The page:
By now we are all far too familiar with the college admissions scandal involving Desperate Housewive’s Felicity Huffman and Full House’s Lori Loughlin (aka Aunt Becky). The two celebs were brutally and rightfully roasted, shots were fired, memes were made, and the trash fire that is the internet blazed on (though perhaps with one less YouTuber.)
Just as a quick recap: the FBI (yes, that one) recently indicted 40 people in a huge college admissions scam, where parents were doing things like paying to bolster their children’s SAT scores. You know, just some casual fraud. And while the whole story blew up due to celebrity involvement and some absolutely clickworthy details (like how photos were edited to make it look like these kids were on sports teams that they were not lololol), the entire mess is actually less scandalous than it is inevitable. How? Great Q. Because what happened here is one of the many outcomes of a broken education system in the US, where those with privilege and money are able to create opportunities for themselves that others aren’t. It’s a system that rewards people with money and leaves behind people who dare to be born without it. And yes, what happened in this “scandal” is hella illegal, but the most disturbing part about it is that it’s not that far off from how the legal system works. Moreover, the fact that these people thought in their right minds that they could use their money to get their kids into colleges over other hardworking students makes sense when you look at how we have built the college admission process.
did any one else just assume that celebrities paid to get their kids into college and are shocked that it’s actually illegal
— jaboukie (@jaboukie) March 12, 2019
So let’s take a deeper look at just how fucked up this system (take a shot every time I say system) is, shall we? From the moment parents enter their children into school, privilege already plays a major role. Areas where people with higher incomes live have more money to fund their schools, and therefore better education systems. Race comes into play here as well, as many non-white neighborhoods lack the resources to build up their schools.In just one recent example of how this works, the New York Times ran an exposé on NYC’s “elite” high schools (think Gossip Girl) and found that of nearly 900 students admitted to Stuyvesant High School this year, only seven of those students were black. Seven. So, from day one, being white and being wealthy will put you ahead. That is lé fucked.
By the time kids get to a college application, the system has already made the playing field uneven. Those who could afford to live in a district with good schools are more ready to move on to college. And then there’s college tuition. As you may have heard from Bernie Sanders and/or me at the bar the day my loan payment is due, college tuition is BULLSH*T. The tuition is too damn high! And aside from college costing an insurmountable amount of money for most families, it also creates a situation where people who come from lower income families cannot attend college. And if you’re thinking, “Well they can just get a scholarship! or financial aid!” think again. Scholarships and financial aid are not things you can just *get.* You have to work really damn hard for them and neither are guaranteed, so this again creates a system where those who are less fortunate literally have to work harder to get the things that rich or well off people get while making YouTube videos in their dorm. Again, that is…loco.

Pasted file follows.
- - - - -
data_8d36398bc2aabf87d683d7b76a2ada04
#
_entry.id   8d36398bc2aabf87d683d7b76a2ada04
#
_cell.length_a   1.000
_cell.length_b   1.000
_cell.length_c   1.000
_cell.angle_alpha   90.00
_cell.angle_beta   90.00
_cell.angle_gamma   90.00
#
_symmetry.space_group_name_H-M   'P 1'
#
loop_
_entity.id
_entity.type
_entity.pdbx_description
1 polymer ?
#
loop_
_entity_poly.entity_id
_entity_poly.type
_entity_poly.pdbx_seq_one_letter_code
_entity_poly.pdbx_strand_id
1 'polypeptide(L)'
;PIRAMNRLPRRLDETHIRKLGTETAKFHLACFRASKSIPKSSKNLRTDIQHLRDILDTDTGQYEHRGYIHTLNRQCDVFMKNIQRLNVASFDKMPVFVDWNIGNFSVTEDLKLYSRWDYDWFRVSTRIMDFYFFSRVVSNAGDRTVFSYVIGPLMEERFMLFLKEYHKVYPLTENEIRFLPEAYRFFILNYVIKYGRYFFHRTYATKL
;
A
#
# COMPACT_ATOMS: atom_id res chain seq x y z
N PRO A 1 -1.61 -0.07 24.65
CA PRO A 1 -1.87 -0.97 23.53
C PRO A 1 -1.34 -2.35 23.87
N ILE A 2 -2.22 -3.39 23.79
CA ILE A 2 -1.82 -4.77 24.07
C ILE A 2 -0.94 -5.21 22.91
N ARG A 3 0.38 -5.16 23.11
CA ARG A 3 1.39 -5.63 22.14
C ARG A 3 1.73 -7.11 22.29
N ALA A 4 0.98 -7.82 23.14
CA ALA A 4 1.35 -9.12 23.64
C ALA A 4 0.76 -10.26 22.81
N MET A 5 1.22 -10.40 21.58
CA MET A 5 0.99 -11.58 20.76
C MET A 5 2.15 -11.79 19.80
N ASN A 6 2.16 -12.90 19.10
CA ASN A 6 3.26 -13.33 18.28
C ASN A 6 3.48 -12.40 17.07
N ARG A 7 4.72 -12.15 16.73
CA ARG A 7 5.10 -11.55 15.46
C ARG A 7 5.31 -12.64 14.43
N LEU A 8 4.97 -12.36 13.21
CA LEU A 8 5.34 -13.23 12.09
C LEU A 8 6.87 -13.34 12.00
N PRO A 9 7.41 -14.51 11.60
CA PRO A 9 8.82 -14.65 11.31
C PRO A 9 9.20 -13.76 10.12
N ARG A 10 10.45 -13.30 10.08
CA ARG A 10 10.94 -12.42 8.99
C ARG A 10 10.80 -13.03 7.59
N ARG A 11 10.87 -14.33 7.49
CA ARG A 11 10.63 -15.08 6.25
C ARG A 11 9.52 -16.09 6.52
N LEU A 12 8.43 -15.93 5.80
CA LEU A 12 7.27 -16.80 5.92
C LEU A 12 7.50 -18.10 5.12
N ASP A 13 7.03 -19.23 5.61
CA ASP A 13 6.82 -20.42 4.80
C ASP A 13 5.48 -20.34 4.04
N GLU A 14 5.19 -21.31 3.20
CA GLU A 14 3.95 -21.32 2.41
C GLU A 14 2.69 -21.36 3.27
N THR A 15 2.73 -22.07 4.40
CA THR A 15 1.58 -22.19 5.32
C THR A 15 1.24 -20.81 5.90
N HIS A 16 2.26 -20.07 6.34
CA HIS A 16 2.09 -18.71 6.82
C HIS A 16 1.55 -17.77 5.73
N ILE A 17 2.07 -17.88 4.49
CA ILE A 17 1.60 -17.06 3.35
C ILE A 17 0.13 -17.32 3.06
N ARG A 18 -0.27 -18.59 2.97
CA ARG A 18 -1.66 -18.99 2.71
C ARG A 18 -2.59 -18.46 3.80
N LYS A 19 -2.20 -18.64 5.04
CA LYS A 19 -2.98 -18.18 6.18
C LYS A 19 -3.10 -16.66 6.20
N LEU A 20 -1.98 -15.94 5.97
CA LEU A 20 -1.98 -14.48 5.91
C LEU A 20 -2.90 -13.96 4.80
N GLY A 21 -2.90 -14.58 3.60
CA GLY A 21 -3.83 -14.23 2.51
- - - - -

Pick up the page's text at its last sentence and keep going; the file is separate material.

And now we arrive at the topic of filthy rich parents using their money to get their kids into schools they wouldn’t be able to otherwise attend. It’s no secret that certain families that hold legacies at Ivy League schools often make large donations, and because of that the schools let their kids in, even when they are not smart enough. *cough George W. Bush cough* Yet again, wealth and privilege are two of the requirements when it comes to easily getting into good colleges. And where there’s wealth and privilege, there’s racial injustice as well. And that’s not to say that people of color are never wealthy (of course that is not true), it’s just the reality that white people created a system where we are on top, and because of that it’s much easier for us to obtain/maintain privilege.
When you take all of this into account, it actually isn’t that wild that these celebrities assumed they could pay their kids’ ways into college. That’s how the whole system works; if you have money, you have power, and you have the right to get what you want. I mean, what they did was completely heinous and illegal, and the photoshopping part is objectively hilarious, but it’s really not that far off from what is legally allowed. In the end, what’s the difference between paying $500k to a fake SAT proctor and paying $500k to put your name on a building if the result is the same? You get your C-student into an Ivy, while hardworking, exceptional students struggle to afford their safety school. America’s education system is broken, just like the criminal justice system, and just like many others in this country. They need reworking and revolutionizing, and the time is now. Wow, am I…running for president?
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Images: Giphy (3), Twitter (2)